Short-term memory in olfactory network dynamics

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Neural assemblies in a number of animal species display self-organized, synchronized oscillations in response to sensory stimuli in a variety of brain areas.1,2,3,4,5. In the olfactory system of insects, odour-evoked oscillatory synchronization of antennal lobe projection neurons (PNs) is superimposed on slower and stimulus-specific temporal activity patterns. Hence, each odour activates a specific and dynamic projection neuron assembly whose evolution during a stimulus is locked to the oscillation clock6,7. Here we examine, using locusts, the changes in population dynamics of projection-neuron assemblies over repeated odour stimulations, as would occur when an animal first encounters and then repeatedly samples an odour for identification or localization. We find that the responses of these assemblies rapidly decrease in intensity, while they show a marked increase in spike time precision and inter-neuronal oscillatory coherence. Once established, this enhanced precision in the representation endures for several minutes. This change is stimulus-specific, and depends on events within the antennal lobe circuits, independent of olfactory receptor adaptation: it may thus constitute a form of sensory memory. Our results suggest that this progressive change in olfactory network dynamics serves to converge, over repeated odour samplings, on a more precise and readily classifiable odour representation, using relational information contained across neural assemblies.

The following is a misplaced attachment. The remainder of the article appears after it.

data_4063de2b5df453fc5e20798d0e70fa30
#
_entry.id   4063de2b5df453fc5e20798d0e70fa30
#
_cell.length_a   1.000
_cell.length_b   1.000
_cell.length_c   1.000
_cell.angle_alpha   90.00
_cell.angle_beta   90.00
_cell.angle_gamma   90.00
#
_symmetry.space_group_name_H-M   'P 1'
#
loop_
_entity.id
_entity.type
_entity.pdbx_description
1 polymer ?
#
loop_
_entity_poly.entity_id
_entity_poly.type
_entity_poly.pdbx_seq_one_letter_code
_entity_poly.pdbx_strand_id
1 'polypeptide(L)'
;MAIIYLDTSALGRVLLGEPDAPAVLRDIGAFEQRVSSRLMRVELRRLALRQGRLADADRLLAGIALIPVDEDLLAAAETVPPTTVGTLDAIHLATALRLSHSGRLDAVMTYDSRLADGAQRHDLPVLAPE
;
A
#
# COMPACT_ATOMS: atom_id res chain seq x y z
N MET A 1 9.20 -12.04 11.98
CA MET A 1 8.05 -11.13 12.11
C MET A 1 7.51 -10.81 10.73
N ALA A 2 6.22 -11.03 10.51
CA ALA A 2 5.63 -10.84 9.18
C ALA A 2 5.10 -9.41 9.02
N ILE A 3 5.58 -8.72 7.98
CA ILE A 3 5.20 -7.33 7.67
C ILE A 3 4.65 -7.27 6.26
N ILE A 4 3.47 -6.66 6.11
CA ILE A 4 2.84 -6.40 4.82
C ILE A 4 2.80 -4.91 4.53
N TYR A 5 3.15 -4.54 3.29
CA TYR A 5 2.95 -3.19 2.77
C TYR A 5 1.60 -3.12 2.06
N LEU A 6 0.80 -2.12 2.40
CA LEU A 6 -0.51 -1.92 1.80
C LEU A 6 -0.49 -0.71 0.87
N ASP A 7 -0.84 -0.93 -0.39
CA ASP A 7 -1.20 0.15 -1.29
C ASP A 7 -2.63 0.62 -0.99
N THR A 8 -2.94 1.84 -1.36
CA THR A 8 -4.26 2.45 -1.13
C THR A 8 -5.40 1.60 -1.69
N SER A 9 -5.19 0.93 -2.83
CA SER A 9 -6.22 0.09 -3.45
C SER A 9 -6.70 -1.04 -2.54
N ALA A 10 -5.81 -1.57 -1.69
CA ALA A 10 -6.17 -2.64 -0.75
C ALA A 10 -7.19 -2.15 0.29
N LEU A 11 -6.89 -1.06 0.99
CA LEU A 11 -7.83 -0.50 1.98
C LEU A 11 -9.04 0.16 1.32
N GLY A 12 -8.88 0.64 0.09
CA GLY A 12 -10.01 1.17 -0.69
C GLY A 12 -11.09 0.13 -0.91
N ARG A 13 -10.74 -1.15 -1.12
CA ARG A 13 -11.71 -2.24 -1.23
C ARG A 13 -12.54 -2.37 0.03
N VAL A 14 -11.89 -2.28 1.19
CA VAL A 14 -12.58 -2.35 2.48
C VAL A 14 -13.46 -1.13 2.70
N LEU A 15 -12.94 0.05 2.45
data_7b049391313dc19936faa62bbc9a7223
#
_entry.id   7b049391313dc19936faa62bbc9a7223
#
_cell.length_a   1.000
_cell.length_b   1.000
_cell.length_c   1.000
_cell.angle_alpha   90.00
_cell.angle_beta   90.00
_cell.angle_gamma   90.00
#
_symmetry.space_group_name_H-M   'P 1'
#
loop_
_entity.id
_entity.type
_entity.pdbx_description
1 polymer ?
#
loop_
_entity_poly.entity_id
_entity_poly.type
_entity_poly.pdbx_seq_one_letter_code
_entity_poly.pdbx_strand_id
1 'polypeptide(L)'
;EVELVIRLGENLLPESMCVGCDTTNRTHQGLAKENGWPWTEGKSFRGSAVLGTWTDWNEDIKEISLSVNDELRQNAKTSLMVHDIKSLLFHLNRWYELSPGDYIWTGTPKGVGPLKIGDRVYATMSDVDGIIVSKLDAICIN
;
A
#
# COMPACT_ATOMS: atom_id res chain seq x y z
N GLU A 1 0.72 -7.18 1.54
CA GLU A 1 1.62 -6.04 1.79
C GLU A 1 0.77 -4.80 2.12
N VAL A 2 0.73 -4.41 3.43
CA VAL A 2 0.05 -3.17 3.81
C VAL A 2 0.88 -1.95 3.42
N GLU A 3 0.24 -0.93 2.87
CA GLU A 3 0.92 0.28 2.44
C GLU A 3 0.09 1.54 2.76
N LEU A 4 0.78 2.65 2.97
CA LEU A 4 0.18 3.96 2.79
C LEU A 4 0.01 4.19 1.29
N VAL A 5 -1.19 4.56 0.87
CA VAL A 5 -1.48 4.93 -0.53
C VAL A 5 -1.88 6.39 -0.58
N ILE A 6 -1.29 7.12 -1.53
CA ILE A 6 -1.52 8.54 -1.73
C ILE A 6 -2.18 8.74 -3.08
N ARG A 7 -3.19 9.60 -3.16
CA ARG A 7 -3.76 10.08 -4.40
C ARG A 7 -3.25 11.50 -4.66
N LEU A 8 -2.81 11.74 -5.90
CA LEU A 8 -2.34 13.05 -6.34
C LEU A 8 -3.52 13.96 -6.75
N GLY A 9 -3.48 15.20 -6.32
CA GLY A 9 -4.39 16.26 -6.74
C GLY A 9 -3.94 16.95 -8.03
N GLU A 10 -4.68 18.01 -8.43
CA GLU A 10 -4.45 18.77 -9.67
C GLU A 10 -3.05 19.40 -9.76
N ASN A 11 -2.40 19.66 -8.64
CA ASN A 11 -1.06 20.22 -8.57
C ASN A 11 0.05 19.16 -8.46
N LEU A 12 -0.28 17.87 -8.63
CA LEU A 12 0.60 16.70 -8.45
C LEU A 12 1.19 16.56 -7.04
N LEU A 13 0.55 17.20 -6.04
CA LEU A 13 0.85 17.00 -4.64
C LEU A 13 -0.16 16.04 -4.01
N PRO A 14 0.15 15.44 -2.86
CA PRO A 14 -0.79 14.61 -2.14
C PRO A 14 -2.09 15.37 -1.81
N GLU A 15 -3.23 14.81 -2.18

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Figure 1: Response intensity decreases, while coherence and spike time precision increase, over repeated odour presentations.
Figure 2: Response evolution is caused by a wide variety of stimulation regimes.
Figure 3: The tendency to oscillate in response to an odour endures for several minutes and is odour-specific.
Figure 4: The evolution in antennal lobe dynamics depends on changes within the antennal lobe.
Figure 5: Individual PN responses to odours evolve over repeated trials, leading to more accurate odour classification.


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We thank B. Smith for help with the statistical analysis of the data. This work was supported by an NRSA from the NIDCD (M.S.), and the NIDCD and the Alfred P. Sloan Foundation (G.L.).

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Correspondence to Gilles Laurent.

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Stopfer, M., Laurent, G. Short-term memory in olfactory network dynamics. Nature 402, 664–668 (1999) doi:10.1038/45244

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